Before installing the engine, rinse cooling system components remaining in the vehicle with clean water.

Coolant agent


Only use specified coolant agent in the correct dilution. Do not start up the engine, even briefly, without
filling the cooling system. If the water pump runs dry, the sliding ring seal burns immediately and the
pump starts to leak.

Before starting the new engine




Cables and hose


Check correct connections using a circuit diagram of all vacuum lines and electrical plug-in connections.
This also applies to earth cables between the engine and the body/starter battery. This prevents damage
to electrical components and cables due to overstressing.



Before starting up the engine, oil pressure must be built up. If necessary, take suitable action to ensure
that the engine does not start up before oil pressure has built up.


After start-up

After start-up, do not damage the engine through repeated early acceleration. The oil system needs some
time until it has vented completely and all components are supplied with fresh oil.

Electronic components




Engine control unit(s)

Fault check

Read out the fault code memory, note the diagnostic trouble codes and then delete the fault code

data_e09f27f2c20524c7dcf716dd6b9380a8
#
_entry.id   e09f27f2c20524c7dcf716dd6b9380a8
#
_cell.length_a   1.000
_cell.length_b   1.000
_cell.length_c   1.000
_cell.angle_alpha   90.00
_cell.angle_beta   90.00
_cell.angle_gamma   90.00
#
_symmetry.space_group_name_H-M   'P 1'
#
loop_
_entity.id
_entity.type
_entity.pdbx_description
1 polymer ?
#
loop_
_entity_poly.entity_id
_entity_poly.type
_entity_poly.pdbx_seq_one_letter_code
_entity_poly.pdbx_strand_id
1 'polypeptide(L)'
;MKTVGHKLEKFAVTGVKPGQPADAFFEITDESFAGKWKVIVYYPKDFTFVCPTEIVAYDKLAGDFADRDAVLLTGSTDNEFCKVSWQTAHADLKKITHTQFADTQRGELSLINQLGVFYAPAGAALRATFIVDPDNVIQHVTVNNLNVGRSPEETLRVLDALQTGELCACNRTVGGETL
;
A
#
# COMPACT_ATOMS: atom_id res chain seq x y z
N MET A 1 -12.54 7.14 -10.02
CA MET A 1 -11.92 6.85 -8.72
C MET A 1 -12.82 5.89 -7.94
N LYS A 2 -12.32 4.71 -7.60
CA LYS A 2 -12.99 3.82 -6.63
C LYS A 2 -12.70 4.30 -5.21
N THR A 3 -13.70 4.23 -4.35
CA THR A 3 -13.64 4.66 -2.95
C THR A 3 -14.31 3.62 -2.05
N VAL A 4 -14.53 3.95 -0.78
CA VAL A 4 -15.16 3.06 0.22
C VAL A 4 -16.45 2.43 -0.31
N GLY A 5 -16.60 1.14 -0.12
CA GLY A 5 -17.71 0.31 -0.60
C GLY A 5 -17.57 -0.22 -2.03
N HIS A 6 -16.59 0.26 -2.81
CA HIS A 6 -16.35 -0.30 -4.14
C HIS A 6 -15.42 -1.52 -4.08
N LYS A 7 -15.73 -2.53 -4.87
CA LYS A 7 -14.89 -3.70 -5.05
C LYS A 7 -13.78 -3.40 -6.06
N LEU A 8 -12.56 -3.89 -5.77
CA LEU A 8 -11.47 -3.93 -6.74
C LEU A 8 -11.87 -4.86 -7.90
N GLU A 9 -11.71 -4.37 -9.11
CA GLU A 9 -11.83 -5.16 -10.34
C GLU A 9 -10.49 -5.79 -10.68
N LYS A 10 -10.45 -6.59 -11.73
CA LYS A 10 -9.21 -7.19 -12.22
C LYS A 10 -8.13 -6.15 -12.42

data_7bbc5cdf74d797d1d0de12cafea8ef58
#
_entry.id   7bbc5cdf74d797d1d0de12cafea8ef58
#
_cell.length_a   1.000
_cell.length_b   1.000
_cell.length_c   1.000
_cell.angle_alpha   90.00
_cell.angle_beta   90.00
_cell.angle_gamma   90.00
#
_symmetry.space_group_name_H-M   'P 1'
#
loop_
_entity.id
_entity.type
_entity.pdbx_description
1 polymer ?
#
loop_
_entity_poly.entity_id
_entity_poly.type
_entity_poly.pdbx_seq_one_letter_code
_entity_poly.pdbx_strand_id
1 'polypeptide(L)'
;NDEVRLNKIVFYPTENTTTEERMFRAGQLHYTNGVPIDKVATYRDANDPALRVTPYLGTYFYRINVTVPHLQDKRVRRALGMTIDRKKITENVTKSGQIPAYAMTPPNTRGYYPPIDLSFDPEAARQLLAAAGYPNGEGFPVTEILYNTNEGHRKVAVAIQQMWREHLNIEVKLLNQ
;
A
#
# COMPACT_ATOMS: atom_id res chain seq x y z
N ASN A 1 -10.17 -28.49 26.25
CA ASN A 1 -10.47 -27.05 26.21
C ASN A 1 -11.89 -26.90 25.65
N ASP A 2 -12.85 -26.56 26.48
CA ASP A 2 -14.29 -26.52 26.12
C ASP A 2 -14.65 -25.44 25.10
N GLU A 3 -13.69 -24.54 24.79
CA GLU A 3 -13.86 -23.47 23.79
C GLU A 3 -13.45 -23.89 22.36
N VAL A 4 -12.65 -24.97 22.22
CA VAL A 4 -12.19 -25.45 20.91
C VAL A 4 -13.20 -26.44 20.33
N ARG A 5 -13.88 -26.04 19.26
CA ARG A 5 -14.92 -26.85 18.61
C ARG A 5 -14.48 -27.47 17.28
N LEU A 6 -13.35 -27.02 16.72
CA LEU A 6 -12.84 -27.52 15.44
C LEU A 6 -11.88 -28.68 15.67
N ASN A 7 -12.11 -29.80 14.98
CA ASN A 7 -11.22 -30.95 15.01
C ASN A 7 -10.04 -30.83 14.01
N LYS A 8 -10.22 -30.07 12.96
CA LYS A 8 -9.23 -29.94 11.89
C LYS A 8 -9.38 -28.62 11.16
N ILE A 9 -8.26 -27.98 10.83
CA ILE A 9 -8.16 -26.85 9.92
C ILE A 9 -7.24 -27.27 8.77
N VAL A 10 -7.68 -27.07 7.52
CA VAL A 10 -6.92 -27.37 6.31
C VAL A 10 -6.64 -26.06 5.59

Engine electronics with

Actuator test

The actuator test is used to check the function of the relevant components.
This is helpful for flagging up interchanged plugs and faulty actuators, for example.

Carry out

Adapt, teach in

Today, many components have to be adapted following replacement. These include, for example:
Air mass sensors, stepper motors, throttle valves, regulating throttles and EGR valves.
Also see Pierbug Service Information SI 0090 and SI 0092.

Common rail injectors


After being swapped or replaced, common rail injectors must be programmed in the control unit
separately for each cylinder. This is essential in order to compensate for manufacturing tolerances. To
this aim, a code is printed on every injector, which must be saved/entered in the control unit using a
diagnostic tester.
The injectors from some manufacturers do not have a code, and programming is not necessary. These
injectors program themselves via an installed invariable resistor. They can be identified via a 4-pin plug
and the lack of an imprint.

Test run/finishing work/final inspection




Test run

Note OBD
driving cycle

The test run should incorporate a cold start, warm-up, urban traffic, driving on a highway and a
In addition, please bear in mind that in passenger cars, for example, some components are no longer
monitored by the OBD at velocities in excess of 120 km/h.

Fault code memory

Check, delete

Always check and delete the fault code memory before and after the test run, even if the MIL (malfunction
indicator lamp) does not light up during or after the test run. With OBD systems, the malfunction indicator
lamp is often only activated after a fault has occurred twice. However, a diagnostic trouble code is stored
in the fault code memory the first time this fault occurs.